A medication abortion is the use of pills to end a pregnancy. Most commonly, a medication abortion involves taking two medicines, called mifepristone and misoprostol.
The patient takes one mifepristone pill followed by 4 or 8 misoprostol pills within the next 48 hours. The pills essentially induce a miscarriage.
The Food and Drug Administration (FDA) approved mifepristone in 2000. As of 2018, more than 3.7 million people in the United States had had medication abortions.
Medication abortion is highly effective.
For pregnancies that are less than 10 weeks (70 days) along, the mifepristone + misoprostol pill regimen produces complete abortion in about 95% of patients.
About 5% of patients may need to have a minor suction procedure or additional medication because of a continuing pregnancy, incomplete abortion, or persistent bleeding.
The treatment is more effective the earlier in pregnancy it is used.
To estimate how far along the pregnancy is, use the Gestational Age Estimator.
Medication abortion is very safe.
Potentially serious risks are rare. They include heavy bleeding, pelvic infection, and delay in detection of ectopic pregnancy (pregnancy in the tube, ovary, or abdomen).
It is very unusual for patients to need admission to a hospital for treatment or to have a blood transfusion after a medication abortion.
Almost everyone having medication abortion will have vaginal bleeding and abdominal cramping; that is the medications working as expected.
Many people also have other symptoms, such as nausea, vomiting, diarrhea, fatigue, headache, mild dizziness, back pain, chills, and mild fever. These side effects usually last a short time (hours or a few days) and can be treated with over-the-counter medications.
The MA-ASAP study will provide medicine for pain and nausea in addition to the abortion pills.
Most guidelines say that medication abortion may be used by people who are no more than 10 weeks pregnant. Also, the person must NOT have any of the following conditions, all of which are rare:
- Signs that the pregnancy might be ectopic, which means that it is growing outside the uterus.
- Failure of the adrenal glands
- Allergies to mifepristone or misoprostol
- Bleeding disorders, such as hemophilia
- Inherited porphyria, a genetic disease of the skin and nervous system
- Use of certain medications, including steroids or anticoagulants (blood thinners)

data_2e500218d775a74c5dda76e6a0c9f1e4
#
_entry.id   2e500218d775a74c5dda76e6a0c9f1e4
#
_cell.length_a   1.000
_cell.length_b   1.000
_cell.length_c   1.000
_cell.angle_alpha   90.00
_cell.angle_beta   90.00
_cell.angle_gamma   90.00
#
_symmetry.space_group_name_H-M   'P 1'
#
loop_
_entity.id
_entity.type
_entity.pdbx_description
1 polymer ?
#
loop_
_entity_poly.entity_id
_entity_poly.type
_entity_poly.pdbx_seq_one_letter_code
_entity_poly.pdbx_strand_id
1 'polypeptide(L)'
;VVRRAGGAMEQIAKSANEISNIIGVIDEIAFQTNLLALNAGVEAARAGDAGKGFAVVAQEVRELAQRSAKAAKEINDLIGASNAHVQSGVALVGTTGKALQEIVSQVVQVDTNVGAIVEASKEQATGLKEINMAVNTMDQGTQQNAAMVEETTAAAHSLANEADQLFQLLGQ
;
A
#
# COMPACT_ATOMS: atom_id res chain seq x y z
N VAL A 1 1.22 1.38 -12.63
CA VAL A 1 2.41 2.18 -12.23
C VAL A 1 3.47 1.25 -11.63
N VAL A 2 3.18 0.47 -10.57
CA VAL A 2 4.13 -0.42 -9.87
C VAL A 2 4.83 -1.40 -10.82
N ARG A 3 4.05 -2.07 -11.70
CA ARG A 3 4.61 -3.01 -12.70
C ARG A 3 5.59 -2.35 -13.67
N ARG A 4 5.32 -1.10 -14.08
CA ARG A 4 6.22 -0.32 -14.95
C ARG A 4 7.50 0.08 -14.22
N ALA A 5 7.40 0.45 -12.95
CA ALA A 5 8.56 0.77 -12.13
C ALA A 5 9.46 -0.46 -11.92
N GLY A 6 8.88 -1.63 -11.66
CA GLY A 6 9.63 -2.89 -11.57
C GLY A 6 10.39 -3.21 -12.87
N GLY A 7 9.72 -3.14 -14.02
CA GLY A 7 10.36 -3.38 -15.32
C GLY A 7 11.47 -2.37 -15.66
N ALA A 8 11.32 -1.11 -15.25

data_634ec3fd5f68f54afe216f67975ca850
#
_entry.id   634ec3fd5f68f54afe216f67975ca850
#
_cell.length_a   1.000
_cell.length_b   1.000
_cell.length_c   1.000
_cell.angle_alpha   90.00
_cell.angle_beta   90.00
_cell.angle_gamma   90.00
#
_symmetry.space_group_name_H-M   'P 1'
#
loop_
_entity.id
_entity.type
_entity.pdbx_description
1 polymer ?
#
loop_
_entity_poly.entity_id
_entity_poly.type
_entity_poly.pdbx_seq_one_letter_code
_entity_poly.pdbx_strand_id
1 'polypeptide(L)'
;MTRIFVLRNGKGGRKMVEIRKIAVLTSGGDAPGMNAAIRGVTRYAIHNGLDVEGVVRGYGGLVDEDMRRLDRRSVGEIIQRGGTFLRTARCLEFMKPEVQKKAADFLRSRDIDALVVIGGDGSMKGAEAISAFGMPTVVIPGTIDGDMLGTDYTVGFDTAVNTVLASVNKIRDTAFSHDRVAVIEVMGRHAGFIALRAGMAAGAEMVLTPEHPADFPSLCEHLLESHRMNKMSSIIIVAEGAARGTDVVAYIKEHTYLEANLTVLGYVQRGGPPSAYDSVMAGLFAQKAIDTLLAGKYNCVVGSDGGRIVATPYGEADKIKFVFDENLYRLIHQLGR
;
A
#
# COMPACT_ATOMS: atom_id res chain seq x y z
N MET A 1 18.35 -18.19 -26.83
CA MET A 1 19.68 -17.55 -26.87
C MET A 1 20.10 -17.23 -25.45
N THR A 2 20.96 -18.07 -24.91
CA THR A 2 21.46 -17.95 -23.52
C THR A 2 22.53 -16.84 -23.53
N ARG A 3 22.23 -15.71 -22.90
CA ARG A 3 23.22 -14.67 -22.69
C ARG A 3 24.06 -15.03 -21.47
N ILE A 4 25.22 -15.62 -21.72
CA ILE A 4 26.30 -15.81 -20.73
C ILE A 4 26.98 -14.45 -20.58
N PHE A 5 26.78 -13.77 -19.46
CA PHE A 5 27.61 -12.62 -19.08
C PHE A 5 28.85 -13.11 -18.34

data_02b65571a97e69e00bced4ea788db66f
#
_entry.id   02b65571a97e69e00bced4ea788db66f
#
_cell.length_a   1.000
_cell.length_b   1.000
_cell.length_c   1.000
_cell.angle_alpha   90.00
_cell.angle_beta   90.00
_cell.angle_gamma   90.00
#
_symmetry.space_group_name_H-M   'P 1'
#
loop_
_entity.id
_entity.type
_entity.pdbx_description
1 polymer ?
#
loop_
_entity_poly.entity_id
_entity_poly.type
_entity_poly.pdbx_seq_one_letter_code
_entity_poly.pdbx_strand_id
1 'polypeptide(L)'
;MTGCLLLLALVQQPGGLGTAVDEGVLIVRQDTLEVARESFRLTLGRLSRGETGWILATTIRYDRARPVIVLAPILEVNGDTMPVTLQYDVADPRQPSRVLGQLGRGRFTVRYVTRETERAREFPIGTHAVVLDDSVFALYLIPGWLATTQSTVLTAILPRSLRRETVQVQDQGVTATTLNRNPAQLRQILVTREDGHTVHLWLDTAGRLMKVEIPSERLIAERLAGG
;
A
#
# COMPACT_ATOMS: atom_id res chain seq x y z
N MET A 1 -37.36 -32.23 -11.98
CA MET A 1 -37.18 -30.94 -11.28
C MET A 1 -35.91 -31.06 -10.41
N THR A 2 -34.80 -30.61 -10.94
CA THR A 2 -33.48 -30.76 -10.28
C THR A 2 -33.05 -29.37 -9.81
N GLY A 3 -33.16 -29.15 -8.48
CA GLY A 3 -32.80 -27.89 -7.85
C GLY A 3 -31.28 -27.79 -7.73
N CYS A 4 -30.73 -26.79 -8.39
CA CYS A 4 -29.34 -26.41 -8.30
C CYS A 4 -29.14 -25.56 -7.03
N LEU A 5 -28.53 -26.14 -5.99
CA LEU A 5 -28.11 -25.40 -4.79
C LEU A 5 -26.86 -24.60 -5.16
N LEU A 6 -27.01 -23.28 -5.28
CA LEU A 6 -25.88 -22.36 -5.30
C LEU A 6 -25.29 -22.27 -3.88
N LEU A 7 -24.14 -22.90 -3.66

- Use of an IUD during the pregnancy. An IUD is a contraceptive device that is placed in a person’s uterus. Examples of IUDs include Paragard, Mirena, Skyla, Liletta, and Kyleena.
To estimate how far along your pregnancy is now, use the Gestational Age Estimator.
Until recently, most abortion providers did require that every patient requesting medication abortion must have an ultrasound before treatment to confirm the duration of the pregnancy and to make sure it is growing in the uterus.
But in the past few years, research has shown that many patients don’t need an ultrasound; the pregnancy can usually be evaluated just by asking patients about their menstrual periods, past history, and current symptoms.
Accordingly, all major professional organizations in the United States that issue recommendations about abortion have now updated their guidelines to eliminate the requirement for routine ultrasound before medication abortion. The MA-ASAP study follows those guidelines.
But not having an ultrasound can have some risks:
- If the pregnancy is much more than 11 weeks along, the chance of abortion failure increases, which could result in heavy bleeding and the need for a procedure to complete the abortion.
- If the pregnancy is more than 11 weeks along and the medicines do work, the patient could abort a larger fetus at home, or even a premature baby.
- If the pregnancy is an ectopic pregnancy – i.e., it is growing outside the uterus, usually in the tube – the treatment will not work to end the pregnancy, and the detection of the condition may be delayed. Ectopic pregnancy is quite rare but it can be dangerous, even resulting in death if not treated. It is usually treated with a surgical procedure or with medicines.
If you have regular menstrual periods about once a month, simply counting the number of days since the first day of your last menstrual period usually gives an accurate estimate of how far along the pregnancy is.
To use this method to estimate the length of the pregnancy, use the Gestational Age Estimator.
If you do not have regular, normal menstrual periods or do not remember the date your last period started, this method will not work well. Also, it may be inaccurate if you have been using hormonal birth control or if you had a previous pregnancy just before this one. In such cases, you should consult a clinician and probably get an ultrasound before medication abortion. Therefore, you would not be eligible for the MA-ASAP study.
You could have a procedure abortion, in which the abortion provider uses suction (aspiration) or other methods to remove the pregnancy from the uterus. Procedure abortions must be done in a clinic. Like medication abortions, they are very safe and effective.
Or, you could decide not to have an abortion at all, and instead continue the pregnancy. Once you give birth, you could either raise the child yourself or place the child for adoption.
These websites have excellent information:
o Planned Parenthood – click here.
o National Abortion Federation – click here.
Or you can contact our study clinics at any time – see contact information on the Clinics page.
To find other clinics – click here.